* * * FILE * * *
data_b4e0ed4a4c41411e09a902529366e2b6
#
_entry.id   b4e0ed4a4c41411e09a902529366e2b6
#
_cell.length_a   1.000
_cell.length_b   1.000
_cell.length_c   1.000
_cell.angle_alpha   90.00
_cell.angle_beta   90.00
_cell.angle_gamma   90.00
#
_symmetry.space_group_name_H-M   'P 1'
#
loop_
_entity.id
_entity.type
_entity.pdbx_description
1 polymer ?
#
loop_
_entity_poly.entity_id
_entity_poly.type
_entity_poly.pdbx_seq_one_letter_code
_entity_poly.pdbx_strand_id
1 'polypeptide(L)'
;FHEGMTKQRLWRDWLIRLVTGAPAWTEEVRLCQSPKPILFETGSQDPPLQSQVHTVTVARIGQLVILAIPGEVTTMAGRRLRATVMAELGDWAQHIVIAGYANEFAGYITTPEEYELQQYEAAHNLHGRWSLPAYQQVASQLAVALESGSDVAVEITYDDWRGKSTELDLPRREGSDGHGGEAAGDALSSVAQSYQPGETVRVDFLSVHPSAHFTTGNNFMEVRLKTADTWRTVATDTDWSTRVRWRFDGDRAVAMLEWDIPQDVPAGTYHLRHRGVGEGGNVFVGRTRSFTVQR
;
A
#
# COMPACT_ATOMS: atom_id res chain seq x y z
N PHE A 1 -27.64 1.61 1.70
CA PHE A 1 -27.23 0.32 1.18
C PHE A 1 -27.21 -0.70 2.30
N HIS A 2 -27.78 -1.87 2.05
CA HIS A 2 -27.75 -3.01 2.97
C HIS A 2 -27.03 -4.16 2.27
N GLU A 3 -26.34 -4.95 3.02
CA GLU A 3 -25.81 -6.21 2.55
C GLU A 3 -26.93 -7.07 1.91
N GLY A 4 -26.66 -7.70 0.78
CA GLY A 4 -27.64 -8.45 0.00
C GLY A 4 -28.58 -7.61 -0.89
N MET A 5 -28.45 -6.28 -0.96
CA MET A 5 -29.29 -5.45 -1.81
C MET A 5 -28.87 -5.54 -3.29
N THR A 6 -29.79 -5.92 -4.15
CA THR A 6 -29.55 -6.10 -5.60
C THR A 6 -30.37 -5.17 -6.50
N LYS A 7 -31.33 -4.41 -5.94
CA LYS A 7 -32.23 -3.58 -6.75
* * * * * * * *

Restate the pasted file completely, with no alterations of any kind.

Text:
data_b4e0ed4a4c41411e09a902529366e2b6
#
_entry.id   b4e0ed4a4c41411e09a902529366e2b6
#
_cell.length_a   1.000
_cell.length_b   1.000
_cell.length_c   1.000
_cell.angle_alpha   90.00
_cell.angle_beta   90.00
_cell.angle_gamma   90.00
#
_symmetry.space_group_name_H-M   'P 1'
#
loop_
_entity.id
_entity.type
_entity.pdbx_description
1 polymer ?
#
loop_
_entity_poly.entity_id
_entity_poly.type
_entity_poly.pdbx_seq_one_letter_code
_entity_poly.pdbx_strand_id
1 'polypeptide(L)'
;FHEGMTKQRLWRDWLIRLVTGAPAWTEEVRLCQSPKPILFETGSQDPPLQSQVHTVTVARIGQLVILAIPGEVTTMAGRRLRATVMAELGDWAQHIVIAGYANEFAGYITTPEEYELQQYEAAHNLHGRWSLPAYQQVASQLAVALESGSDVAVEITYDDWRGKSTELDLPRREGSDGHGGEAAGDALSSVAQSYQPGETVRVDFLSVHPSAHFTTGNNFMEVRLKTADTWRTVATDTDWSTRVRWRFDGDRAVAMLEWDIPQDVPAGTYHLRHRGVGEGGNVFVGRTRSFTVQR
;
A
#
# COMPACT_ATOMS: atom_id res chain seq x y z
N PHE A 1 -27.64 1.61 1.70
CA PHE A 1 -27.23 0.32 1.18
C PHE A 1 -27.21 -0.70 2.30
N HIS A 2 -27.78 -1.87 2.05
CA HIS A 2 -27.75 -3.01 2.97
C HIS A 2 -27.03 -4.16 2.27
N GLU A 3 -26.34 -4.95 3.02
CA GLU A 3 -25.81 -6.21 2.55
C GLU A 3 -26.93 -7.07 1.91
N GLY A 4 -26.66 -7.70 0.78
CA GLY A 4 -27.64 -8.45 0.00
C GLY A 4 -28.58 -7.61 -0.89
N MET A 5 -28.45 -6.28 -0.96
CA MET A 5 -29.29 -5.45 -1.81
C MET A 5 -28.87 -5.54 -3.29
N THR A 6 -29.79 -5.92 -4.15
CA THR A 6 -29.55 -6.10 -5.60
C THR A 6 -30.37 -5.17 -6.50
N LYS A 7 -31.33 -4.41 -5.94
CA LYS A 7 -32.23 -3.58 -6.75